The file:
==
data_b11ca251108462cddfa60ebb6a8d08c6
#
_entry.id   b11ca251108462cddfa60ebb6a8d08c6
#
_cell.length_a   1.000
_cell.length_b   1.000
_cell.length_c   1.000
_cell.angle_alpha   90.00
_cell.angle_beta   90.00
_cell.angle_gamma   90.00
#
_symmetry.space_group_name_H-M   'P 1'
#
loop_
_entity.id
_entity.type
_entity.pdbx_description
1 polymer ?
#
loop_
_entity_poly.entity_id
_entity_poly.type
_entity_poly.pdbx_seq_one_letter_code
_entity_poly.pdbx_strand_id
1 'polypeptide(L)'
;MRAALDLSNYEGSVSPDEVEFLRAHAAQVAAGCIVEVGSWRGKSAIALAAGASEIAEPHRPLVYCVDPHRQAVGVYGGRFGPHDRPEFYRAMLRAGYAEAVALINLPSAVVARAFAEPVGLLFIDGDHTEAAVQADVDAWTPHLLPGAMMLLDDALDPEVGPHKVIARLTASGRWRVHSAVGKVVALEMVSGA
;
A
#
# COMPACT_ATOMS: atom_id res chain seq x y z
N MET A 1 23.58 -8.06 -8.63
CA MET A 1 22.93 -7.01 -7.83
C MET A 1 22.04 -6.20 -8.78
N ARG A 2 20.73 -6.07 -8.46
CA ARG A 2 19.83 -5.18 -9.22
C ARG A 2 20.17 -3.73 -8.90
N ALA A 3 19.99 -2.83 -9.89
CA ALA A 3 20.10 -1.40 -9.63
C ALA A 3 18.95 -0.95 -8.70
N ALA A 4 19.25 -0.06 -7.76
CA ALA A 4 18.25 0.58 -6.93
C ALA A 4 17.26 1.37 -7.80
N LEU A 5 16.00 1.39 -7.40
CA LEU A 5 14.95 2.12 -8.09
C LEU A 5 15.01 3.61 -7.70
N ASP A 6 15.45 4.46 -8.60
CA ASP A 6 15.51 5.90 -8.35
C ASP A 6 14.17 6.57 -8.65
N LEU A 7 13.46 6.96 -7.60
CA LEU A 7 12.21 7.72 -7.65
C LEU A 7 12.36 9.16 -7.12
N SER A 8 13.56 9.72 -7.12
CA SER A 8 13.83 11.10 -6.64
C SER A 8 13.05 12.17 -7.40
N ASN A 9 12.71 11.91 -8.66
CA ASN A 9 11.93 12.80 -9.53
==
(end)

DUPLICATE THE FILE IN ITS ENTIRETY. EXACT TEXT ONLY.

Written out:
data_b11ca251108462cddfa60ebb6a8d08c6
#
_entry.id   b11ca251108462cddfa60ebb6a8d08c6
#
_cell.length_a   1.000
_cell.length_b   1.000
_cell.length_c   1.000
_cell.angle_alpha   90.00
_cell.angle_beta   90.00
_cell.angle_gamma   90.00
#
_symmetry.space_group_name_H-M   'P 1'
#
loop_
_entity.id
_entity.type
_entity.pdbx_description
1 polymer ?
#
loop_
_entity_poly.entity_id
_entity_poly.type
_entity_poly.pdbx_seq_one_letter_code
_entity_poly.pdbx_strand_id
1 'polypeptide(L)'
;MRAALDLSNYEGSVSPDEVEFLRAHAAQVAAGCIVEVGSWRGKSAIALAAGASEIAEPHRPLVYCVDPHRQAVGVYGGRFGPHDRPEFYRAMLRAGYAEAVALINLPSAVVARAFAEPVGLLFIDGDHTEAAVQADVDAWTPHLLPGAMMLLDDALDPEVGPHKVIARLTASGRWRVHSAVGKVVALEMVSGA
;
A
#
# COMPACT_ATOMS: atom_id res chain seq x y z
N MET A 1 23.58 -8.06 -8.63
CA MET A 1 22.93 -7.01 -7.83
C MET A 1 22.04 -6.20 -8.78
N ARG A 2 20.73 -6.07 -8.46
CA ARG A 2 19.83 -5.18 -9.22
C ARG A 2 20.17 -3.73 -8.90
N ALA A 3 19.99 -2.83 -9.89
CA ALA A 3 20.10 -1.40 -9.63
C ALA A 3 18.95 -0.95 -8.70
N ALA A 4 19.25 -0.06 -7.76
CA ALA A 4 18.25 0.58 -6.93
C ALA A 4 17.26 1.37 -7.80
N LEU A 5 16.00 1.39 -7.40
CA LEU A 5 14.95 2.12 -8.09
C LEU A 5 15.01 3.61 -7.70
N ASP A 6 15.45 4.46 -8.60
CA ASP A 6 15.51 5.90 -8.35
C ASP A 6 14.17 6.57 -8.65
N LEU A 7 13.46 6.96 -7.60
CA LEU A 7 12.21 7.72 -7.65
C LEU A 7 12.36 9.16 -7.12
N SER A 8 13.56 9.72 -7.12
CA SER A 8 13.83 11.10 -6.64
C SER A 8 13.05 12.17 -7.40
N ASN A 9 12.71 11.91 -8.66
CA ASN A 9 11.93 12.80 -9.53